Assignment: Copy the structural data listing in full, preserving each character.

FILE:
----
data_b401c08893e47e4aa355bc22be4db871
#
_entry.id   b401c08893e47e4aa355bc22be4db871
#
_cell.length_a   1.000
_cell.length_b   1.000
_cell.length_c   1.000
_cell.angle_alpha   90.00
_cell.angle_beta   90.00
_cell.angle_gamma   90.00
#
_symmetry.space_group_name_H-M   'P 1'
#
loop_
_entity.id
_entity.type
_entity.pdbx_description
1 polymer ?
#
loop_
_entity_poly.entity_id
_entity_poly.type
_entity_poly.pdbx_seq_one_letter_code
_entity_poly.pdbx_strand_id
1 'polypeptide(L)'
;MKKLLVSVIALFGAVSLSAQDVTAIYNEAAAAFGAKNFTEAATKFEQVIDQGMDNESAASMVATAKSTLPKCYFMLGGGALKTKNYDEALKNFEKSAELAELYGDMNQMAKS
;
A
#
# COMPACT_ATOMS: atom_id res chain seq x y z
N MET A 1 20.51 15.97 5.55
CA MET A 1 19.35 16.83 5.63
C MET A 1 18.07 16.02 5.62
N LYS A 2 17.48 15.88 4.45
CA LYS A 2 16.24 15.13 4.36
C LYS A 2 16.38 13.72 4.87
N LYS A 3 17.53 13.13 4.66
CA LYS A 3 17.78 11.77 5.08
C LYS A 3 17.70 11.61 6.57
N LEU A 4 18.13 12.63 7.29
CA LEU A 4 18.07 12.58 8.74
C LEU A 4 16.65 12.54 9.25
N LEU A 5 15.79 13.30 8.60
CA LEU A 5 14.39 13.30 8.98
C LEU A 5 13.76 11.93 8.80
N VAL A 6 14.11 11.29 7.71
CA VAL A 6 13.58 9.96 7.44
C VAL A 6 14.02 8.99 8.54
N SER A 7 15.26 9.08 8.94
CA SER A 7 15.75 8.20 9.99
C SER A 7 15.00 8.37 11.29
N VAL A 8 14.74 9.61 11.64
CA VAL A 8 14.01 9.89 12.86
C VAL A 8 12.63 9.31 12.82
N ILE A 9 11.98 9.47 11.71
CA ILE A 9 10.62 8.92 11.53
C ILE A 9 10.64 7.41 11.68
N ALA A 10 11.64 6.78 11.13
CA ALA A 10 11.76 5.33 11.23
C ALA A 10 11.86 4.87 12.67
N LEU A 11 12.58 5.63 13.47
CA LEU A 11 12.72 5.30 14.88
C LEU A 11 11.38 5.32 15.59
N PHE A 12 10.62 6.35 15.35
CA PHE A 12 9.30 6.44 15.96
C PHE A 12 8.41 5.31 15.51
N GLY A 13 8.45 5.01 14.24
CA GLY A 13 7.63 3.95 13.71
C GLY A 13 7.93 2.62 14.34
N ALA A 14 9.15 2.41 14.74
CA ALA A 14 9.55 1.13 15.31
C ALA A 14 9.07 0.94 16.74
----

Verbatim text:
data_b401c08893e47e4aa355bc22be4db871
#
_entry.id   b401c08893e47e4aa355bc22be4db871
#
_cell.length_a   1.000
_cell.length_b   1.000
_cell.length_c   1.000
_cell.angle_alpha   90.00
_cell.angle_beta   90.00
_cell.angle_gamma   90.00
#
_symmetry.space_group_name_H-M   'P 1'
#
loop_
_entity.id
_entity.type
_entity.pdbx_description
1 polymer ?
#
loop_
_entity_poly.entity_id
_entity_poly.type
_entity_poly.pdbx_seq_one_letter_code
_entity_poly.pdbx_strand_id
1 'polypeptide(L)'
;MKKLLVSVIALFGAVSLSAQDVTAIYNEAAAAFGAKNFTEAATKFEQVIDQGMDNESAASMVATAKSTLPKCYFMLGGGALKTKNYDEALKNFEKSAELAELYGDMNQMAKS
;
A
#
# COMPACT_ATOMS: atom_id res chain seq x y z
N MET A 1 20.51 15.97 5.55
CA MET A 1 19.35 16.83 5.63
C MET A 1 18.07 16.02 5.62
N LYS A 2 17.48 15.88 4.45
CA LYS A 2 16.24 15.13 4.36
C LYS A 2 16.38 13.72 4.87
N LYS A 3 17.53 13.13 4.66
CA LYS A 3 17.78 11.77 5.08
C LYS A 3 17.70 11.61 6.57
N LEU A 4 18.13 12.63 7.29
CA LEU A 4 18.07 12.58 8.74
C LEU A 4 16.65 12.54 9.25
N LEU A 5 15.79 13.30 8.60
CA LEU A 5 14.39 13.30 8.98
C LEU A 5 13.76 11.93 8.80
N VAL A 6 14.11 11.29 7.71
CA VAL A 6 13.58 9.96 7.44
C VAL A 6 14.02 8.99 8.54
N SER A 7 15.26 9.08 8.94
CA SER A 7 15.75 8.20 9.99
C SER A 7 15.00 8.37 11.29
N VAL A 8 14.74 9.61 11.64
CA VAL A 8 14.01 9.89 12.86
C VAL A 8 12.63 9.31 12.82
N ILE A 9 11.98 9.47 11.71
CA ILE A 9 10.62 8.92 11.53
C ILE A 9 10.64 7.41 11.68
N ALA A 10 11.64 6.78 11.13
CA ALA A 10 11.76 5.33 11.23
C ALA A 10 11.86 4.87 12.67
N LEU A 11 12.58 5.63 13.47
CA LEU A 11 12.72 5.30 14.88
C LEU A 11 11.38 5.32 15.59
N PHE A 12 10.62 6.35 15.35
CA PHE A 12 9.30 6.44 15.96
C PHE A 12 8.41 5.31 15.51
N GLY A 13 8.45 5.01 14.24
CA GLY A 13 7.63 3.95 13.71
C GLY A 13 7.93 2.62 14.34
N ALA A 14 9.15 2.41 14.74
CA ALA A 14 9.55 1.13 15.31
C ALA A 14 9.07 0.94 16.74